What is the Role of Works/Rewards at the Final Judgment?


Zondervan has always done a good job of publishing the Five Views Series. One of their recent offerings is called Four Views on the Role of Works at the Final Judgment (Counterpoints: Bible and Theology). I am eager to read this book. The topic makes me think of the following texts:

“According to the grace of God given to me, like a skilled master builder I laid a foundation, and someone else is building upon it. Let each one take care how he builds upon it. For no one can lay a foundation other than that which is laid, which is Jesus Christ.  Now if anyone builds on the foundation with gold, silver, precious stones, wood, hay, straw— each one’s work will become manifest, for the Day will disclose it, because it will be revealed by fire, and the fire will test what sort of work each one has done.  If the work that anyone has built on the foundation survives, he will receive a reward.  If anyone’s work is burned up, he will suffer loss, though he himself will be saved, but only as through fire.” -1 Cor. 3: 10-15.

“For we will all stand before God’s judgment seat…so then,  each of us will give an account of himself to God.” –Romans 14:10-12

“For we must all appear  before the judgment seat of Christ, that each one may receive what is due him  for the things done while in the body, whether good or bad.” – 2 Cor. 5:10

Most of contemporary discipleship has taught that the “gospel” denotes the “good tidings” of the kingdom of God and of salvation through the Messiah, to be received by faith, on the basis of His expiatory death, His burial, resurrection, and ascension (Acts 15:7; 20:24; 1 Peter 4:17). In other words, once the individual makes a decision to truly trust in Jesus for their salvation, they are justified before God (Rom 8:1). Furthermore, the sanctification process begins in this life, which will reach its culmination in the believer’s glorification (Rom 8:30; 1 John 3:2).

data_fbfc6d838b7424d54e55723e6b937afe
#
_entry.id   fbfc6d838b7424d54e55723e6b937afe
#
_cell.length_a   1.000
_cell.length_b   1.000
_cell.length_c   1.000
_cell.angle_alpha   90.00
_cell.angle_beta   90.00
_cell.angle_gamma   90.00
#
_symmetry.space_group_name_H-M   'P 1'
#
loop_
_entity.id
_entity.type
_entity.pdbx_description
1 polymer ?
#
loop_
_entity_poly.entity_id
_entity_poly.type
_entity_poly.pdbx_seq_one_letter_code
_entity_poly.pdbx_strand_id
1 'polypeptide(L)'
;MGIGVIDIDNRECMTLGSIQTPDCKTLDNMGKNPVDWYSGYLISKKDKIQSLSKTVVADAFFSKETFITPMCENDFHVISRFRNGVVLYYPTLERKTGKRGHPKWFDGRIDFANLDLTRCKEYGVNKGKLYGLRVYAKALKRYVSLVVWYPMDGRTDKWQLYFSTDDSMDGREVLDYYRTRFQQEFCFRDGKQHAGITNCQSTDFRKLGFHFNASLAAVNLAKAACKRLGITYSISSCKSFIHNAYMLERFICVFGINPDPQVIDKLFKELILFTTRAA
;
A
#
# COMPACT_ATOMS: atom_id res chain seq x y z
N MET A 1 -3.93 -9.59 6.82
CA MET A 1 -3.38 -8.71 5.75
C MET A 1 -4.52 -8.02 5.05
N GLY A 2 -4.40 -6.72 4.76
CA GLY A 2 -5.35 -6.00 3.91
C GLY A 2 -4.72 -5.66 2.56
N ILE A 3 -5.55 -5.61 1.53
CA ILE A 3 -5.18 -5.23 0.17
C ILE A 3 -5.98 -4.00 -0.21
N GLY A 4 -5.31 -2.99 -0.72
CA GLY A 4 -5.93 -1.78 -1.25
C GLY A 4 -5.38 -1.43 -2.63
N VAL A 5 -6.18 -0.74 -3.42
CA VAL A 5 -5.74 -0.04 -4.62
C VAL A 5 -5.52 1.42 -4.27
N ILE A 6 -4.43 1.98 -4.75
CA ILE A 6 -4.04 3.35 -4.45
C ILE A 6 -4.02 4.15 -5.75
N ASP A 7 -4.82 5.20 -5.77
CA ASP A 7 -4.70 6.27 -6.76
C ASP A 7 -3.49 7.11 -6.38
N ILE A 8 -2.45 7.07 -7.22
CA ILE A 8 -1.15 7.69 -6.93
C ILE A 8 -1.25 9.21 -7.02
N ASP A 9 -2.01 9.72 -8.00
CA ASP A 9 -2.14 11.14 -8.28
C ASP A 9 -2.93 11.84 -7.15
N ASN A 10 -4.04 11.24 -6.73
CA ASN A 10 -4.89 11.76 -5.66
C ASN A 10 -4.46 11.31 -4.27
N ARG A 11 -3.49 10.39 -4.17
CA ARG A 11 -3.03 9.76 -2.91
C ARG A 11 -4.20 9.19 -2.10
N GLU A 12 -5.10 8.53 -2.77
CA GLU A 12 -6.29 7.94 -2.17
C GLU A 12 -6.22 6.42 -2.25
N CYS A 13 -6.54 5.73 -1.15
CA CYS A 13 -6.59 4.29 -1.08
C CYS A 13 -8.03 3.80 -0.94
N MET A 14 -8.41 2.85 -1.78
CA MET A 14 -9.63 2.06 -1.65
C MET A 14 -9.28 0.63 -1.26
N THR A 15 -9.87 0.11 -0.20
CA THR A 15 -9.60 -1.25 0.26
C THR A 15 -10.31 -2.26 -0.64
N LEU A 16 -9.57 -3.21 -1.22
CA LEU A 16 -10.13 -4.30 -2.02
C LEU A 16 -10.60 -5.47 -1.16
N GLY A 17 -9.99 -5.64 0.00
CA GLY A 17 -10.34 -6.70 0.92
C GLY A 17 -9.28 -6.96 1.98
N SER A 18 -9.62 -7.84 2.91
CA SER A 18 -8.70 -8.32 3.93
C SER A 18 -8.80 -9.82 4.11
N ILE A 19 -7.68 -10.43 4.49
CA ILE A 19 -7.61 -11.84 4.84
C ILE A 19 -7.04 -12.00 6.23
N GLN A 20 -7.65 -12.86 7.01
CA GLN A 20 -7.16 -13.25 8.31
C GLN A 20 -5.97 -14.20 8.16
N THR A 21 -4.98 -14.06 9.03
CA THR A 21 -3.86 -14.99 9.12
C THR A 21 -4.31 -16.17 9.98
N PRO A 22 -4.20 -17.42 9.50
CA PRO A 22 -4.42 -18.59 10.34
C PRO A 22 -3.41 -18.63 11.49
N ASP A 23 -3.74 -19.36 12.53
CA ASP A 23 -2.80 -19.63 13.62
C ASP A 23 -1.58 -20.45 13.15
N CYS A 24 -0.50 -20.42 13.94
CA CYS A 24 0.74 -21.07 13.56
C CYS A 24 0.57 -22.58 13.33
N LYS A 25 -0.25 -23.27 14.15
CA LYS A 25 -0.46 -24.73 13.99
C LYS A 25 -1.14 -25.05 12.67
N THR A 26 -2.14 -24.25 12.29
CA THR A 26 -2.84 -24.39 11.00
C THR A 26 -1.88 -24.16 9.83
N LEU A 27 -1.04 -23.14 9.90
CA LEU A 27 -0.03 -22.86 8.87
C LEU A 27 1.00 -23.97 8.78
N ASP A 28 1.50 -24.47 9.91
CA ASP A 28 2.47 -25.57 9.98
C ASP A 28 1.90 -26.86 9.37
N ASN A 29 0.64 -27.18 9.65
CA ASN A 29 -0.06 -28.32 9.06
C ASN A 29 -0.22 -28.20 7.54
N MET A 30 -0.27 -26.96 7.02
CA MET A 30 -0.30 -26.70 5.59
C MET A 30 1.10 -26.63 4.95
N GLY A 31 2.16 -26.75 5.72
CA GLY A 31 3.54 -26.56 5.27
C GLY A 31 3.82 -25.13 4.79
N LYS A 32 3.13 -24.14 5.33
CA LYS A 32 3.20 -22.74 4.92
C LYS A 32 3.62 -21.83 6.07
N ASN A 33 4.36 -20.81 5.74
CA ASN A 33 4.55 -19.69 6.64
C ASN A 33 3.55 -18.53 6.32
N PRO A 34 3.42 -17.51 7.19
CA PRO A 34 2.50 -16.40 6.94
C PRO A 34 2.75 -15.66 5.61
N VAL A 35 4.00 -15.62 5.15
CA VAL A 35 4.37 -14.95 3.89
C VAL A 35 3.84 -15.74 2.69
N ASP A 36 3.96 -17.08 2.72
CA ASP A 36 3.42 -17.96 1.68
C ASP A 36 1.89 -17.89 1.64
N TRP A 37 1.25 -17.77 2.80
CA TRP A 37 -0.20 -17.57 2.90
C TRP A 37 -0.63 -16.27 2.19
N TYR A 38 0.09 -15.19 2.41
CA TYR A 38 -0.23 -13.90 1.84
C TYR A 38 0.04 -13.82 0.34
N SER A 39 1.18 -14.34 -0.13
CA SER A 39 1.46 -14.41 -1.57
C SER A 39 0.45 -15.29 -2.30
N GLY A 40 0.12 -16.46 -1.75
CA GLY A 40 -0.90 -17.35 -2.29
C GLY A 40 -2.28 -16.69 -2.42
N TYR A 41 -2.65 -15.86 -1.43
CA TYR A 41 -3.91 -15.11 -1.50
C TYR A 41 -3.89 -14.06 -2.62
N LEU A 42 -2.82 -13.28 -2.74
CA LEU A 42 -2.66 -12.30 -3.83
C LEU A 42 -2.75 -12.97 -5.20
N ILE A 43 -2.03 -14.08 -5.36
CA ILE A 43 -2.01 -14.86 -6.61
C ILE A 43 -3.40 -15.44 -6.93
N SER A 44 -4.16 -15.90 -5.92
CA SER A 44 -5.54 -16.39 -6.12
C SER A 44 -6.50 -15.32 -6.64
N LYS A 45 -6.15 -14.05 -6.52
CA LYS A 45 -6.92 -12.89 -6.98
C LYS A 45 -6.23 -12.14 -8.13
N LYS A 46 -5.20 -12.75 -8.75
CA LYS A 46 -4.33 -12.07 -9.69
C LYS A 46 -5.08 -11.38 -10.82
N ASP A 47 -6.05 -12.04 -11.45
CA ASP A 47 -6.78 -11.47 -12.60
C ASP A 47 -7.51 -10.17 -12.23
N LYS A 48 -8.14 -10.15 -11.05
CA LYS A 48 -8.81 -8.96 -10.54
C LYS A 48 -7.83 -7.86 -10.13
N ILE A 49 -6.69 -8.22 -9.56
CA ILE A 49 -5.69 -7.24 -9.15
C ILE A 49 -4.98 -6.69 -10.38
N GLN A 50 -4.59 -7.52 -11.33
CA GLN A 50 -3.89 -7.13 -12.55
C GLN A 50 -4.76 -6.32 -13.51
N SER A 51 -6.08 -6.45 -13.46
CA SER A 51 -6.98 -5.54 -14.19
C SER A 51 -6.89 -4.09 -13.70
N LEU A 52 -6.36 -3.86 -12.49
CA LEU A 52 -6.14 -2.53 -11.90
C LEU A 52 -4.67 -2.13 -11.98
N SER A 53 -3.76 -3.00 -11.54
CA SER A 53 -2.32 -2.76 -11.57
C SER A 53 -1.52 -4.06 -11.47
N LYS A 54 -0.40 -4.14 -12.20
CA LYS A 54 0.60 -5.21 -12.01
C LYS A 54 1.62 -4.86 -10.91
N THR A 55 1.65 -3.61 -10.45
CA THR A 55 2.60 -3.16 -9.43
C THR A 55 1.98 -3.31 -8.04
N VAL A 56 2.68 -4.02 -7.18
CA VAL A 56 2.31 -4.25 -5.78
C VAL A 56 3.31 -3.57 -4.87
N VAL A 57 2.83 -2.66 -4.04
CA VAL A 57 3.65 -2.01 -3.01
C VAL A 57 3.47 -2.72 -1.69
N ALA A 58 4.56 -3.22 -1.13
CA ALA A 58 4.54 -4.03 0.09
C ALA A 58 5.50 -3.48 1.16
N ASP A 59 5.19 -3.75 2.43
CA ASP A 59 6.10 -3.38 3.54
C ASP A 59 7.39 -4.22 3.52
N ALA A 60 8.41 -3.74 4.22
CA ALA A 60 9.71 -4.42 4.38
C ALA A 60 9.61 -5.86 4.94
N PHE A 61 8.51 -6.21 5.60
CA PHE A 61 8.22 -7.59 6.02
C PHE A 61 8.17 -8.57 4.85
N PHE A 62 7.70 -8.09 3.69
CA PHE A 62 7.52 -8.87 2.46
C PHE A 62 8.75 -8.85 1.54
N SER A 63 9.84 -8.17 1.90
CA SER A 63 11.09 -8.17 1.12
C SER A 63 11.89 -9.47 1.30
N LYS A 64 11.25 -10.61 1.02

Unfortunately, the Church has not placed much emphasis on the Judgment Seat of Jesus Christ. In regards to the judgment seat of Christ, the Bible speaks of a time when God’s children will stand before the Lord Jesus Christ and be evaluated for their lives while on this earth (2 Cor.5: 10).

Paul used the Greek word ‘bema,’ which refers to a raised platform that was reached by steps. The raised platform was used as seat for a judge.  Bema also is used to describe as the place where law cases were judged. For Paul, when he used the word bema, he was aware that his audience was familiar with the place where the Overseers of Olympic and Isthmus Games would sit. [1] The athletes who participated in the games would come to the bema and receive the crowns on their heads. [2]

Therefore, we can conclude that the bema seat will not only be a time of reward but also a time of loss. Hence, the bema seat will be both positive and negative. Along with the texts above, there are several other passages that speak of rewards for the follower of Jesus. Peter left his audience with a strong exhortation when he said, “If you address the as Father the One who impartially judges according to each man’s work, conduct yourselves in fear during the time of your stay upon the earth” (1Pet.1:17).

Pastors and ministry leaders should be required to take the time to make the Judgment Seat of Christ as a mandatory part of their teaching schedule. How many sermons are ever preached on such a topic? If more pastors and Christians leaders taught more on this topic, it would probably have a sobering and transforming impact on the Church. Realistically speaking, it is a challenge for Christians to actually adjust their lives as if they will one day be evaluated before the Lord Jesus Christ. Each Christian can never complain that they have been given nothing to manage in this life. God entrusts all his children with all that he has given them. Each Christian should come to the realization that they need to release everything they have to the Lord Jesus Christ. This is the challenge of being a true disciple (Lk. 9:23).

Are you challenged at all? I know I am!


[1] Paul B. Benware, The Believers Payday (Chattanooga, Tennessee: AMG Publishers, 2002),170.


[2] Ibid, 15-17.